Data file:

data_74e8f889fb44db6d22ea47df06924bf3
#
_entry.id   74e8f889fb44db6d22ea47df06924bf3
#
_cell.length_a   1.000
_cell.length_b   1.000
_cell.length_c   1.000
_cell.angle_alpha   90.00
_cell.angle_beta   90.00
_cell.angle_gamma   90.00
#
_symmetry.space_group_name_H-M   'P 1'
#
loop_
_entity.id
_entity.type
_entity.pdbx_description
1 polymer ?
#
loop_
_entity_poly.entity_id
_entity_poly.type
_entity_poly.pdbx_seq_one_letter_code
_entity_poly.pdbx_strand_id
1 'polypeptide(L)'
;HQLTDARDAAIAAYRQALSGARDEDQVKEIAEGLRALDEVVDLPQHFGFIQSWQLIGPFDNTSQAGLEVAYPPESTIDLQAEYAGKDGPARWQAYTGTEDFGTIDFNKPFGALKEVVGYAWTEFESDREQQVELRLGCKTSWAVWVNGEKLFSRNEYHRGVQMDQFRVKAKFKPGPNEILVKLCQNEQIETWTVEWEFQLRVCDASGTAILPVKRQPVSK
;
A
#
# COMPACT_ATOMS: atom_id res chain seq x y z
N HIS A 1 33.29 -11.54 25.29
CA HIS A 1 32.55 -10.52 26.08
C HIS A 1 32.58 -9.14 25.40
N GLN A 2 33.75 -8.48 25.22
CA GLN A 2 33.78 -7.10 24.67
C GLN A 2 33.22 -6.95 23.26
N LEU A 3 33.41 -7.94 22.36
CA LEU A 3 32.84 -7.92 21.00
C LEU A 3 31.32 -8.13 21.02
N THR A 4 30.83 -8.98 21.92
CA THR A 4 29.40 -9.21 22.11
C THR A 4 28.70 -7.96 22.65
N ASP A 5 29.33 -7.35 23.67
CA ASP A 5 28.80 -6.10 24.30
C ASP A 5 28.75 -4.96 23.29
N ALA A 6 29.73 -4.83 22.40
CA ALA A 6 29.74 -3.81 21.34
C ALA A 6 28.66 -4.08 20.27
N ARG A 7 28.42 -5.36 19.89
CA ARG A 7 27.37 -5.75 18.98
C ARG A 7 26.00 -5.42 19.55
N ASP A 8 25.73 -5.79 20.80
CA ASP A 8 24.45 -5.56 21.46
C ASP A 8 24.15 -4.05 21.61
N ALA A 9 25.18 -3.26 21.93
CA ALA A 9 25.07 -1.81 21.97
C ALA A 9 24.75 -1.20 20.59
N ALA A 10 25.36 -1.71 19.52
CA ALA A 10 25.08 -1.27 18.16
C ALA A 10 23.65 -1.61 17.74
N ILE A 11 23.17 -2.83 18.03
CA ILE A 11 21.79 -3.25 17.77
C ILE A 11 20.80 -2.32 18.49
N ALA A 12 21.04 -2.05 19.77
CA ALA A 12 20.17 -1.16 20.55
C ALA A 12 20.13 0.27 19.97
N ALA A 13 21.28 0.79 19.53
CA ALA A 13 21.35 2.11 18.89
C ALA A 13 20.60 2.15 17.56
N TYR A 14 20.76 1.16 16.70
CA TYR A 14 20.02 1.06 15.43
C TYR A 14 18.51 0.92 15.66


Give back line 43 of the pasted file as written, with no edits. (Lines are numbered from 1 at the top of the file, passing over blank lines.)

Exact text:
N ASP A 5 29.33 -7.35 23.67